Green juice, check. Ten thousand steps, check. Intermittent fasting, check. A totally dialed Wellness routine, check. Or so we thought.
Then, along came a global pandemic. Times became “unprecedented.” And everything we thought we knew about being well got turned on its head. And then turned again. And again. And again.
Collectively, we took a hard look at what we were calling “Wellness” and decided it was high time this definition pivoted, just like we did. Setting boundaries is no longer just something you do with a tricky relative—now we set boundaries at work, in relationships, around media consumption, and in nearly every other avenue of daily life. Body neutrality took over. Meditation became commonplace. Gut health is no longer taboo. A guided mushroom trip is the new prozac. Don’t even get us started on sourdough.
Monday’s north star and guiding principle since day one has been, “We build brands that enhance human potential,” which feels pretty on-the-nose with this new era of Wellness. But like everybody else, at Monday we’re re-thinking our relationships to Wellness, on both an individual and collective level. As the world began languishing, our leadership made some changes that just about saved us. We implemented Summer Fridays—yes, it’s exactly what it sounds like—to give the team some breathing room. People were encouraged to share small moments from their lives outside of work. A sense of community was fostered. Our team stepped delicately into this new era of Wellness together, and TBH, we’re pretty excited to see where it could take us.
So, what does this new era of Wellness mean for marketers and D2C brands? Buckle up, we’re going to walk you through everything you need to know about approaching post-pandemic Wellness, authentically.
Keep your vocab qualitative > quantitative.
Changing the narrative around Wellness starts with, well, a literal change of narrative. Let’s break this down a little. If you’re a technical apparel brand selling gear that helps facilitate movement it’s time to reframe the way you speak about the benefit of your gear. It should no longer be about results and achievement, but rather the feeling that the gear gives you. How does working out make you feel? How does eating healthy make you feel?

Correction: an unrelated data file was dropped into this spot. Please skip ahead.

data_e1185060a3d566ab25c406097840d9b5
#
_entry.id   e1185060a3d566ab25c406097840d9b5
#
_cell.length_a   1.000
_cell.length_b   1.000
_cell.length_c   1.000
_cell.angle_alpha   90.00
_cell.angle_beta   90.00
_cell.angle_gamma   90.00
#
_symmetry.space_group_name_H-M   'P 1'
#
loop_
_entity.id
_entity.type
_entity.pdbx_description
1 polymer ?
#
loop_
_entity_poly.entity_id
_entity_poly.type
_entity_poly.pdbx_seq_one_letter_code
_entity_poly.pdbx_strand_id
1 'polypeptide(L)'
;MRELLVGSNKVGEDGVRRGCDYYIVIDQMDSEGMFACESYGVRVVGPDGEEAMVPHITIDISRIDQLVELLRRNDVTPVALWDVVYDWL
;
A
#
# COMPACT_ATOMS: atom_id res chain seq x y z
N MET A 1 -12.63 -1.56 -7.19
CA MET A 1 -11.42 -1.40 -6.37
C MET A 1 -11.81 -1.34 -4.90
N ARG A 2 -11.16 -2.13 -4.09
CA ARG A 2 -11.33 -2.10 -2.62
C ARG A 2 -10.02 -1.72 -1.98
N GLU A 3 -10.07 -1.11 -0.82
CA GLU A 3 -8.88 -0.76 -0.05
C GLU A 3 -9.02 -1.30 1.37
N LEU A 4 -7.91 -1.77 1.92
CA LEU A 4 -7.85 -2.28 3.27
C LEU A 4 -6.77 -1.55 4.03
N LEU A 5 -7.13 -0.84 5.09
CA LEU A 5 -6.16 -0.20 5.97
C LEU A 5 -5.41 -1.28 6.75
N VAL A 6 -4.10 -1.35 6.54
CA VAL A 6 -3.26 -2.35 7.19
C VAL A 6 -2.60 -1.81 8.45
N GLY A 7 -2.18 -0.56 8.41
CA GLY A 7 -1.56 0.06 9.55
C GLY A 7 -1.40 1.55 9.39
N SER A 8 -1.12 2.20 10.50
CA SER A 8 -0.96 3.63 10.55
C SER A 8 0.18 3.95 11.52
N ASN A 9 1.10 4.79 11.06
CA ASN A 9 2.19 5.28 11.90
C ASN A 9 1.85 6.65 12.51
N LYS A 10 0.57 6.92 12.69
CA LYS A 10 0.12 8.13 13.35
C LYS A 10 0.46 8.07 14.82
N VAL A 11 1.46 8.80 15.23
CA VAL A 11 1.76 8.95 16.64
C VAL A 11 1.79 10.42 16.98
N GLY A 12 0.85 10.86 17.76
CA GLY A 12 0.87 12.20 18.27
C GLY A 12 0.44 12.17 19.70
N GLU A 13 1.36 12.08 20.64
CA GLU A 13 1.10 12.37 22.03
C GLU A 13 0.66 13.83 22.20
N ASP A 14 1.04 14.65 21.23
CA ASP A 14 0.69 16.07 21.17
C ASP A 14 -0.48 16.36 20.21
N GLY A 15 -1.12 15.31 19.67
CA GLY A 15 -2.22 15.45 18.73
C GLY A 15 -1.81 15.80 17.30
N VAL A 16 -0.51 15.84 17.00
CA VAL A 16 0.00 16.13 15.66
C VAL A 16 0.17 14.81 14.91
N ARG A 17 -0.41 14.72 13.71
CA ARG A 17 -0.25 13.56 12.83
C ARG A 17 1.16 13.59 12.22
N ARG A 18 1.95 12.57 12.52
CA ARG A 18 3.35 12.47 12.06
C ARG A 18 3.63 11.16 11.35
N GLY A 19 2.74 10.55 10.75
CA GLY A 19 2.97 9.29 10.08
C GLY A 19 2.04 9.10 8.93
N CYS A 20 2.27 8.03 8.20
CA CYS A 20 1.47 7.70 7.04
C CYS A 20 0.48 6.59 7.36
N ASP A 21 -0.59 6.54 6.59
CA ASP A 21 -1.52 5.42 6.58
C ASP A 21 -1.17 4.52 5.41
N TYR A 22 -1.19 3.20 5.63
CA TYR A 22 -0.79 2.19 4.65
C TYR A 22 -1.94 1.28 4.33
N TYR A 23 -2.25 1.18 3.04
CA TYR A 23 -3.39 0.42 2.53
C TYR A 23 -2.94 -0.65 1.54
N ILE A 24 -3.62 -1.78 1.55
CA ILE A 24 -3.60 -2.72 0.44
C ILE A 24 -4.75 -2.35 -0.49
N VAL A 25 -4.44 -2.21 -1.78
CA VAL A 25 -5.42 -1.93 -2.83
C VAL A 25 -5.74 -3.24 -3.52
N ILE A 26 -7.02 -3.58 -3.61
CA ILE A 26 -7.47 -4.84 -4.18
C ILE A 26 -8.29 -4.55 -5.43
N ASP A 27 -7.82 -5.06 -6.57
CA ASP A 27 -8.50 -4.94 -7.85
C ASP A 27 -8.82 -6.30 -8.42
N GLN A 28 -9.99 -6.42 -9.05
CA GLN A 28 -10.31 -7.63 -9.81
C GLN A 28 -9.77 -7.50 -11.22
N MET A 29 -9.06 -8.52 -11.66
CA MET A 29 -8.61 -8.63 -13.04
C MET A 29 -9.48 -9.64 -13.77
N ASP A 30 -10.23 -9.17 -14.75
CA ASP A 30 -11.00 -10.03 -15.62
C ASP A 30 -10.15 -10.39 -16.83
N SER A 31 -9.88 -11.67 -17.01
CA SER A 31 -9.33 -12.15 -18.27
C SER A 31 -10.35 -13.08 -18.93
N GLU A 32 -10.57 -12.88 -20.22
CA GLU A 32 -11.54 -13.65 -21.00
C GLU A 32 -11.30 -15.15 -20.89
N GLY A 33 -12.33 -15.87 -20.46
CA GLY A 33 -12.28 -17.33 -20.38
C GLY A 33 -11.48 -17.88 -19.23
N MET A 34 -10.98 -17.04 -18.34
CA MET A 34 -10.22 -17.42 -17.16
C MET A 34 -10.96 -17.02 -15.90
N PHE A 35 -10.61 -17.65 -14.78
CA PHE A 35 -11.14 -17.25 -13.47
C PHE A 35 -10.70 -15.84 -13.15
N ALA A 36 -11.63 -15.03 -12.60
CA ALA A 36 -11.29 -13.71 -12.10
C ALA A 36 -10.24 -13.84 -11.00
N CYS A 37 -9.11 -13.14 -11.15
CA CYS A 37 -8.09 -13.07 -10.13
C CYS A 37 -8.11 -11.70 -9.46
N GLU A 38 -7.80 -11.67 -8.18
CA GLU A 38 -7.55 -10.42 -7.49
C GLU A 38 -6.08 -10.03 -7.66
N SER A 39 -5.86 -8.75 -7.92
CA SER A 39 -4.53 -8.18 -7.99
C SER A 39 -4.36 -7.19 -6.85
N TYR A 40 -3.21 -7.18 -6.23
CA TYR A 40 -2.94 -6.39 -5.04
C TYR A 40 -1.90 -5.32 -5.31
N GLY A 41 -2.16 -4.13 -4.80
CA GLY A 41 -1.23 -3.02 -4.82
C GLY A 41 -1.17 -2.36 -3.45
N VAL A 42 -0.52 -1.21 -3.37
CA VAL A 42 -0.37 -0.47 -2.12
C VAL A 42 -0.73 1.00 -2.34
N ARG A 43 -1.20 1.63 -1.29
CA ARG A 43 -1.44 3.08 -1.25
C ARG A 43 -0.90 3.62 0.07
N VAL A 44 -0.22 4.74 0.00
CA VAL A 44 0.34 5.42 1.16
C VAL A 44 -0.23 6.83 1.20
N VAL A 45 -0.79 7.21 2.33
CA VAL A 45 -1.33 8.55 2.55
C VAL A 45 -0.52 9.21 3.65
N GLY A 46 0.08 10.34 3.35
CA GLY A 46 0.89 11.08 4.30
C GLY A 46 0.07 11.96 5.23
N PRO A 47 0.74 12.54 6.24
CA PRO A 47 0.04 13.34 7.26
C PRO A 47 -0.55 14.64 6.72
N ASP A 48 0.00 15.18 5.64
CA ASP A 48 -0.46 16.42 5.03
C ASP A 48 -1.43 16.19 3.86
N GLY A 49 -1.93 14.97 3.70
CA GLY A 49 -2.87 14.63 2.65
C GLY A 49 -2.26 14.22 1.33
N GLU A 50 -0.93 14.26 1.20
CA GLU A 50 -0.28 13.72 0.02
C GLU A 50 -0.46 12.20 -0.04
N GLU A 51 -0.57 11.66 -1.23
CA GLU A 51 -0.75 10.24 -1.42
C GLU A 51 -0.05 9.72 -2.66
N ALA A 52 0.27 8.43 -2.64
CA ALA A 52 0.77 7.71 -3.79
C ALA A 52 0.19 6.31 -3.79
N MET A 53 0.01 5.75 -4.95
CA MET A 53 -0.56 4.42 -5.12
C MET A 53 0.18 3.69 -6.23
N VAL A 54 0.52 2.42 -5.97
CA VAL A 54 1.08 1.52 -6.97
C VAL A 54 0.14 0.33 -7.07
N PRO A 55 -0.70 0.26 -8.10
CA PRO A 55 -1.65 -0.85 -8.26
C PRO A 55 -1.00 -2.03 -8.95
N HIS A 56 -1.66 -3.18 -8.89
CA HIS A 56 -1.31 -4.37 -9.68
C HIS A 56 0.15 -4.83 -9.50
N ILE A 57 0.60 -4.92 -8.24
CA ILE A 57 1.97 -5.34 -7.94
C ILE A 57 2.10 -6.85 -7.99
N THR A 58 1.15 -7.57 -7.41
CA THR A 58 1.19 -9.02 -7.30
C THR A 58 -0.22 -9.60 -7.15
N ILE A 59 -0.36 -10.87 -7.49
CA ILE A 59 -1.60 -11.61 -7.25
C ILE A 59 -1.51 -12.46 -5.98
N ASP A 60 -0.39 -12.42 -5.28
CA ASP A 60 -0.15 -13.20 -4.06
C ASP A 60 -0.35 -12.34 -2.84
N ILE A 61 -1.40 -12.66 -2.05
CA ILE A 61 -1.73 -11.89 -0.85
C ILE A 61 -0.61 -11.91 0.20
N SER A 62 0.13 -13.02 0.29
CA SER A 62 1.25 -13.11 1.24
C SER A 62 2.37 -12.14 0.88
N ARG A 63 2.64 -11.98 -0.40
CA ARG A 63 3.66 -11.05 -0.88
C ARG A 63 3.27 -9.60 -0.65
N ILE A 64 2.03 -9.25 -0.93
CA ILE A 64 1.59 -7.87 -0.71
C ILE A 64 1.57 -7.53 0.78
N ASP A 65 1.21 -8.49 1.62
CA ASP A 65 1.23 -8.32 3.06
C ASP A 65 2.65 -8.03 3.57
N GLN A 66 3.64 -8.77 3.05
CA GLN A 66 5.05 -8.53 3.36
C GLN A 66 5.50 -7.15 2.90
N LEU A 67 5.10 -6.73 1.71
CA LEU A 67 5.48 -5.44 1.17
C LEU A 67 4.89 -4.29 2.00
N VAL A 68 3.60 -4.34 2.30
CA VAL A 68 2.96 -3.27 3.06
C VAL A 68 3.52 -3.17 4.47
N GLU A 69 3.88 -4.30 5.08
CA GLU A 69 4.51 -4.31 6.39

- Drop the binary language: good/bad, new/old, busy/lazy.
- Open up the conversation: ask questions, engage with your audience, make it human.
- Attach an emotion to your product—i.e. When they use X, they will feel Y.
- Results-oriented messaging is out, emotion-based messaging is in.
Live the lifestyle
People can sniff out a fake, especially when it comes to your content. Everything you share with your audience needs to come from a place of authenticity—a place of actual doing. At Monday, we call this Living the Lifestyle.
If you’re selling a product that encourages your customers to get moving outdoors, you should be trying to get outdoors too. If you’re telling your audience to slow down and enjoy the small moments, we want to see your nose in some roses, okay? Outdoor Voices does a killer job at living the lifestyle, recently having given their entire team (including retail stores) the day off to get outside and get recreational. Hermès—the infamous French fashion house—just launched a pop-up workout studio in Williamsburg that trades traditional workout bands for silk scarfs—giving us all a lesson in walking the walk.
Give a damn about your audience
We know, duh, but this cannot be overstated. Actually knowing (and caring) about your audience should be one of your first steps as a brand in this new era of Wellness.
Ask your audience: what are their Wellness goals? How do they find balance? What does inner Wellness mean to them? Start here.
Then, take it one step further. Here are just a few ideas of how you can further connect with your audience:
- Host events that align with your values—meditation groups, art shows, community runs, etc.
- Provide resources and create content that actually contributes to people living better, more well lives.
- Donate to local causes in your community that are spreading Wellness.
Satisfy Running knocked this out of the park during the pandemic by hosting an Ask Us Sh*t on Instagram every single week. Their community felt engaged. Satisfy got endless audience insights. A win-win if you ask us.
Get clear on your why
Consumers are demanding transparency from the brands they support now more than ever. They’re searching for authenticity and want to know who you are, what you do, how you do it, and what you care about. Communicating this effectively starts with brand positioning.
There’s no one-size-fits-all solution to Wellness. Being well isn’t something you can buy, sell or trade. It’s not prescriptive and oftentimes can feel frustratingly abstract. In that same vein, it’s also shocking how intuitive inner Wellness can be when you give yourself space to find what works for you. Move your body a little bit, often. Eat food that makes you feel good. Care about the people in your life. Be of service to others (even when it’s inconvenient). And most importantly, don’t be too hard on yourself. These personal epiphanies can translate into values for your brand. They can encourage your audience to think about their own relationship to Wellness, too.